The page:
I have a 1997 Ford Explorer. About 3 weeks ago I took it in for an oil change and they found a leak on my water pump. After changing the pump, I drove to Arkansas on vacation (about 7 hours). During my vacation, on a short drive, my explorer overheated. We noticed a boiling sound and opened the hood. A little coolant spilled from the reservoir. The next day I took it to a shop and we couldn?t make it overheat. We drove back to Houston with no incident. This week it happened again, this time even more coolant came out. I took it back to the shop that did the water pump and they changed the thermostat. Then it happened again. This time I was across town and noticed the temperature gauge approaching the red. I turned off the AC and turned on the heater and the temp went down instantly. We stopped to pick up my son and while the SUV was idling, I turned the AC back on high and the temp did not come back up. We went on our way and the temp never got over normal. I?m perplexed.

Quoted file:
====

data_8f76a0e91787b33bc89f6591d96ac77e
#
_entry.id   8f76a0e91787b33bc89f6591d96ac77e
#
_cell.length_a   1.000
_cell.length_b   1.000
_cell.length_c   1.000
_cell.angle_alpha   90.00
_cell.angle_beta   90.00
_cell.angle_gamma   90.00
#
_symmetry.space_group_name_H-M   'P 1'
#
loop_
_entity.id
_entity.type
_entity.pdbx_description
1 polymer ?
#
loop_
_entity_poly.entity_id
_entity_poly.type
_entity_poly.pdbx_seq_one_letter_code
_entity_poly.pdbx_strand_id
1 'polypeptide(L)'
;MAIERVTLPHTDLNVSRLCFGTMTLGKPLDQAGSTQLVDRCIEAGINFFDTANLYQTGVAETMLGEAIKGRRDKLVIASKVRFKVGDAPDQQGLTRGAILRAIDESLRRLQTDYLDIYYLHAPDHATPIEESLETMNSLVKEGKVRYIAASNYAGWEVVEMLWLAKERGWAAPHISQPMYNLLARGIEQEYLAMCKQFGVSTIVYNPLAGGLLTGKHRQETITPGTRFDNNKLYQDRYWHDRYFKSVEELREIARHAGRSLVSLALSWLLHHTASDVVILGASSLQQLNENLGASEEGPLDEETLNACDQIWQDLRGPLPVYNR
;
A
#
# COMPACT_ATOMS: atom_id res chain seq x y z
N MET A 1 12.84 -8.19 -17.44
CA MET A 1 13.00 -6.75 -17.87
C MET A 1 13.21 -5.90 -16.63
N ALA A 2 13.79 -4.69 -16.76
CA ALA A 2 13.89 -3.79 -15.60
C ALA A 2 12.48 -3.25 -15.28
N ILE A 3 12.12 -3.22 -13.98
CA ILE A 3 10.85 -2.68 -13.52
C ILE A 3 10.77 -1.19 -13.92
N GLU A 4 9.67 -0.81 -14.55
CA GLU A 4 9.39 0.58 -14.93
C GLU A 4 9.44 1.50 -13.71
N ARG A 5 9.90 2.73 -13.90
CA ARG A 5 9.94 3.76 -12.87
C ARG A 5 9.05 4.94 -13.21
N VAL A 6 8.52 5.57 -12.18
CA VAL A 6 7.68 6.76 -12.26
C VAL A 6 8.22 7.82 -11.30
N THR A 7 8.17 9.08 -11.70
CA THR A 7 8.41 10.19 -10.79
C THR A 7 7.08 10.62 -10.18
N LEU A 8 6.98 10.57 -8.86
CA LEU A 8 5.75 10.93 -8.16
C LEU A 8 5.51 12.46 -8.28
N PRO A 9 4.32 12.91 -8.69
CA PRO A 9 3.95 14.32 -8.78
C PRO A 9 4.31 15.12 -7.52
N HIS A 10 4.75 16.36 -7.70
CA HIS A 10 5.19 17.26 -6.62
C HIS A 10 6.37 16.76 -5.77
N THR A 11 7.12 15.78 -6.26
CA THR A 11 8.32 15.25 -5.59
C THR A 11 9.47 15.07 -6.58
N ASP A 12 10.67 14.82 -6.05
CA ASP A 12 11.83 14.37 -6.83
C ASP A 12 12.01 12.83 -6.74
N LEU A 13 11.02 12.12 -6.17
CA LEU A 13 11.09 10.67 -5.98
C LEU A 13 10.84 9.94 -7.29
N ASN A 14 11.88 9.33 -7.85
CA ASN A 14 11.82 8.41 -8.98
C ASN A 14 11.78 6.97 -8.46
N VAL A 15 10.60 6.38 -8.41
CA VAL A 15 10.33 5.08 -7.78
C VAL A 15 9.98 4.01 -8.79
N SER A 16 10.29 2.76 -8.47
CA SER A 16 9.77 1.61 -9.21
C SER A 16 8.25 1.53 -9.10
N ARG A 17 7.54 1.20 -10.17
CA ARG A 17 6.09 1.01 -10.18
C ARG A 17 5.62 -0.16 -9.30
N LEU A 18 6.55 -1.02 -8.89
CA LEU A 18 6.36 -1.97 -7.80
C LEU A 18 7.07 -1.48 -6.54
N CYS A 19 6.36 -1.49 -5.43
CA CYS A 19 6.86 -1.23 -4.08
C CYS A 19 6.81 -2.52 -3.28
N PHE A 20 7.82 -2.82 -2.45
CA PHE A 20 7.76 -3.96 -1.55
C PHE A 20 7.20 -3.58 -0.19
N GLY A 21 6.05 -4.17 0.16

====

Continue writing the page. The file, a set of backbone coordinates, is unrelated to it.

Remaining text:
Sounds like they never got all the air purged out of the system after the water punp repair. Some of these Fords have a pretty complex cooling system with coolant hoses going everywhere. Some don’t have a radiator cap, so purging out all the air can be difficult. By turning on the heater, maybe you “burped” yours. Check that reservoir tank daily when it’s cold and be sure it is staying full…
If you have a pressure cap, replace it. You are losing pressure, or else there is air in the system creating too much pressure and foaming. The route you describe has been unreasonably hot over the past month, and I guess the A/C had been on full time.
It was a good move to turn off the A/C and turn on the heat when the engine overheated. By turning on the heater, nothing was burped but you gave the engine another method to lose heat. It was enough to get you where you were going. Maybe this vehicle just cannot handle 120 F heat with the A/C blasting.